It is interesting to me that when Jesus rebukes the leader of the synagogue, he talks about the animals which are cared for by their owners - even on the sabbath. Animals are owned for the benefit they derive their owners. The woman bent over for 18 years wasn't theirs. They derived no personal benefit, and therefore the strictures of the law applied to her - but not to themselves, where some personal loss might be sustained by them.
God cares for his, or her, own - and this means that there a lot more who belong to God than perhaps some religious people would care to admit.
And I also find it interesting that the religious leader did not criticise Jesus about his healing on the sabbath, as we are told he was motivated to do. He rebuked the sick people who were coming to Jesus. They not only had to remain sick, they also had to put up with being criticised for coming at an "inappropriate" time!
Again we have another example of how religious people often express their religion telling other people how to live their lives, what to do and what not to do, what to believe and what not to believe. Religious people are good at putting yokes on other people, the yoke of expectation, the yoke of fear, the yoke of intimidation.
It shows us that religious authorities, now as much as then, are actually quite content that other people remain bent over with the loads they carry - even when they themselves put it on others.
In this sense the woman who was healed was freed of the effects of whatever yoke had been burdening her over the years. She was, for the first time able to stand upright, to be fully human for the first time in ages, to be free of the yoke. Perhaps the yoke was self imposed, for often yokes are. Perhaps the yoke was imposed on her by others - "for her own good".
No, the good news is that all these yokes that are so often put on people in the name of God are already gotten rid of. They no longer exist, and Jesus helps us to stand upright, to be fully human, to be fully ourselves.
And this is surely what the Cross is all about. It is not to return us and all people into an appropriate attitude of subservience - "meekly kneeling on our knees" - as the old invitation to confession invited us to do. No, the Cross happened to enable us and all people to stand fully upright as God intended.
And it really doesn't take much imagination to realise the debilitating effects being crippled like this would have on the woman. Jesus is good news for her and Jesus is good news for us.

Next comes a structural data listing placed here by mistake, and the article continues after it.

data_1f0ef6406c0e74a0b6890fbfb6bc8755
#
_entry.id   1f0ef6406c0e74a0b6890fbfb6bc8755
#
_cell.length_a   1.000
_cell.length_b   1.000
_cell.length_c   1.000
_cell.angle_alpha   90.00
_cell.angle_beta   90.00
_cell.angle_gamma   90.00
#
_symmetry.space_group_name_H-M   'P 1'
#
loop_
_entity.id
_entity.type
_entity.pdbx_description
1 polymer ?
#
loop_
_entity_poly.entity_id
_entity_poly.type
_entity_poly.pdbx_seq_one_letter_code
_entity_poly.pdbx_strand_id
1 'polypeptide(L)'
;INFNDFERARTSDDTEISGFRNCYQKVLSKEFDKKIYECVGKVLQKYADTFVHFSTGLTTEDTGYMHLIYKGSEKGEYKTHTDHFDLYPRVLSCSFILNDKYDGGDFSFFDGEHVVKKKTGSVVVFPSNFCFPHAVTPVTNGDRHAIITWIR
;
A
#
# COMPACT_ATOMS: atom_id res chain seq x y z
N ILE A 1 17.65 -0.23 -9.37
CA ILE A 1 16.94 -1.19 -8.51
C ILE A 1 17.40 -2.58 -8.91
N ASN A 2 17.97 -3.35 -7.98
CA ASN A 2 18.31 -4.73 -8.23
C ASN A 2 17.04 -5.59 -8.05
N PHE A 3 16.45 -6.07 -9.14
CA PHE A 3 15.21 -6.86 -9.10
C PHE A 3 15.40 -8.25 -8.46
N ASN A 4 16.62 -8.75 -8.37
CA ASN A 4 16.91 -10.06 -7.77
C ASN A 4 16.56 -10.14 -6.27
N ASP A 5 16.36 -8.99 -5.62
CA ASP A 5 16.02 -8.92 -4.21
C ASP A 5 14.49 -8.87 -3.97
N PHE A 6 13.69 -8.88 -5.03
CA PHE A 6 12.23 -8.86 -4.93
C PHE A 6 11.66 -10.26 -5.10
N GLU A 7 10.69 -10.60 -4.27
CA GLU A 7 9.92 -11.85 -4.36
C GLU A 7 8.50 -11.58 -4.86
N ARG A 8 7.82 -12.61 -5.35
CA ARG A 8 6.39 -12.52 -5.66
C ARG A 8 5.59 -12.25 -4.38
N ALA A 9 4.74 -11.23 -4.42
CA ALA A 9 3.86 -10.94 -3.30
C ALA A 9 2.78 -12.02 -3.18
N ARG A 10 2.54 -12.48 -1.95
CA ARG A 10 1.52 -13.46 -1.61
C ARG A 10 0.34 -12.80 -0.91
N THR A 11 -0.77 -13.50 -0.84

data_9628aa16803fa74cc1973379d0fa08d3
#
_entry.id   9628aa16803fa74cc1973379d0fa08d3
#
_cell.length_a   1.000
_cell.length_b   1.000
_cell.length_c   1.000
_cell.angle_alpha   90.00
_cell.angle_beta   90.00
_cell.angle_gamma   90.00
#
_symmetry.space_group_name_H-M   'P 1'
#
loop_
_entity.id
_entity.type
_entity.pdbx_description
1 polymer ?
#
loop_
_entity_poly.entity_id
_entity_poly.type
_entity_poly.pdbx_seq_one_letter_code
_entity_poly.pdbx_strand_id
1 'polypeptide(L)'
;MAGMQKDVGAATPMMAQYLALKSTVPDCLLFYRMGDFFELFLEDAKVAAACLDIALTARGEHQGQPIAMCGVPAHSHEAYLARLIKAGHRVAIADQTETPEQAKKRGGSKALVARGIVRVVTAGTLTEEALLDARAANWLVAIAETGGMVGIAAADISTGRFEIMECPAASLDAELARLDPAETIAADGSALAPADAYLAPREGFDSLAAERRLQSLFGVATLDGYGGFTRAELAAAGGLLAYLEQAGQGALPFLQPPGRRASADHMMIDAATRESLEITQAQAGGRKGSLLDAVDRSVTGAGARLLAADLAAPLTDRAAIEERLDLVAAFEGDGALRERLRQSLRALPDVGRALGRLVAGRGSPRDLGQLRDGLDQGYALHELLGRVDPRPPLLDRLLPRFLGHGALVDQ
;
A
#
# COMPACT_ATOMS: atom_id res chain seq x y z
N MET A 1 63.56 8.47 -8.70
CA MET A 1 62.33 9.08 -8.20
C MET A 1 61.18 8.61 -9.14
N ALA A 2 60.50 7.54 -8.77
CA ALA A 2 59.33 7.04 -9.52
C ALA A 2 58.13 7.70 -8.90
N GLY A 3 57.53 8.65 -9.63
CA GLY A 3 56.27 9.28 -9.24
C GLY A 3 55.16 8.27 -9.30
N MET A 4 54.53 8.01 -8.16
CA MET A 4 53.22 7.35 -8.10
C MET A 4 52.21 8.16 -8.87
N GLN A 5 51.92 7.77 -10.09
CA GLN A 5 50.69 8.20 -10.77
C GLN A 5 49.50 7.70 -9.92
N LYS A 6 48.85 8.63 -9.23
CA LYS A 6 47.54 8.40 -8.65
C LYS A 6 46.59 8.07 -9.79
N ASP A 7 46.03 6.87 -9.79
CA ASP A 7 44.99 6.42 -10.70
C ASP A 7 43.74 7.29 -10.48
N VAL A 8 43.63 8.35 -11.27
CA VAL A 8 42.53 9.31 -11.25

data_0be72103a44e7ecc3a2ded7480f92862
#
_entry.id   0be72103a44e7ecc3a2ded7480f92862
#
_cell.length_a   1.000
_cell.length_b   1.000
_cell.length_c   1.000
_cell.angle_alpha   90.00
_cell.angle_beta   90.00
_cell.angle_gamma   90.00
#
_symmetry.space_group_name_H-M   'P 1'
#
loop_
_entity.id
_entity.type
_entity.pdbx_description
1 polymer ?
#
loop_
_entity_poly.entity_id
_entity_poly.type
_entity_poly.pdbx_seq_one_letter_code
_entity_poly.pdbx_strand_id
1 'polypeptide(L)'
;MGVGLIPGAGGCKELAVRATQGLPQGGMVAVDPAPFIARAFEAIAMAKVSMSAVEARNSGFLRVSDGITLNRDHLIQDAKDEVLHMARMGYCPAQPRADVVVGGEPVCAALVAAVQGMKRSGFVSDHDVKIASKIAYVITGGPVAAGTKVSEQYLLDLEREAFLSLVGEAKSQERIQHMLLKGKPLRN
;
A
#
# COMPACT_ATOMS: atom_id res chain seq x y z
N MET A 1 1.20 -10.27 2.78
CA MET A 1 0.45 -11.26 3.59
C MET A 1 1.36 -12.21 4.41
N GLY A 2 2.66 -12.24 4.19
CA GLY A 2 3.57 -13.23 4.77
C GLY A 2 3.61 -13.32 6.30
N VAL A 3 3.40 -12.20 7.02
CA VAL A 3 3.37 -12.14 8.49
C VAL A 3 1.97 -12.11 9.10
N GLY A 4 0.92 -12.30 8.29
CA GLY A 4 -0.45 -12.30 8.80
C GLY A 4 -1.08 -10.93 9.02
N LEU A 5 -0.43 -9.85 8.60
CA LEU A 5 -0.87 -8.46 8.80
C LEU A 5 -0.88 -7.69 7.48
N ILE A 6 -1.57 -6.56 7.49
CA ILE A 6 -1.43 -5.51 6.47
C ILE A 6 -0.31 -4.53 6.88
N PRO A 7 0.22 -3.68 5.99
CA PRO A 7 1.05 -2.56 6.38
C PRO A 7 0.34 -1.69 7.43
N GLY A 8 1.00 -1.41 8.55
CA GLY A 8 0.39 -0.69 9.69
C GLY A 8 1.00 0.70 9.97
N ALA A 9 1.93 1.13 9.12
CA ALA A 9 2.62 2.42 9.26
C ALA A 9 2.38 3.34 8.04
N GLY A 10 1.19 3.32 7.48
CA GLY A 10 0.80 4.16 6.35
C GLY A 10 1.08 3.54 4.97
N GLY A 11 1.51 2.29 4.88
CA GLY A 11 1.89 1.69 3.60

Again the words of Bishop Spong come to mind: our mission as the church is: "to give life, to love wastefully and to enable everyone to be everything they can be." Beautiful words indeed.
And if the Cross is about enabling us to stand upright and fully human, then the sacraments are about enabling us to stand upright, to be fully human and be fully ourselves. So Baptism and Holy Communion are not about us doing the things that christians do, our duty towards God. They are about helping us to stand, fully human, fully ourselves, knowing we are God's, knowing we are loved.
And of the essence of this knowledge is that it encompasses all people. God acted on the Cross that all people may also stand upright, fully human, fully themselves, knowing they are indeed God's, knowing that they are loved.
And to return to a theme of a couple of weeks ago, it doesn't matter what we are wearing, the badge of a Jew, the badge of a Samaritan, the badge of a Christian, the badge of a Moslem, Buddhist, or Hindu. God loves us without the badges, God loves us naked. We do not need to hide ourselves from God.
For an essential element of being bent over is I suspect one of shame. Perhaps here is the reason why so often we talk about the Cross being for the forgiveness of sins. I confess I always shy away from a consideration of sin. It can become terribly narcissistic - navel gazing - as if God is actually interested in hearing a recitation of the things we've done wrong, accurately and without any omissions! No, God is interested in us and all people being able to stand upright, without shame, fully human, fully ourselves, knowing we are God's, knowing we are loved - and no one, least of all those who act in the name of God, have the right to take this away from anyone.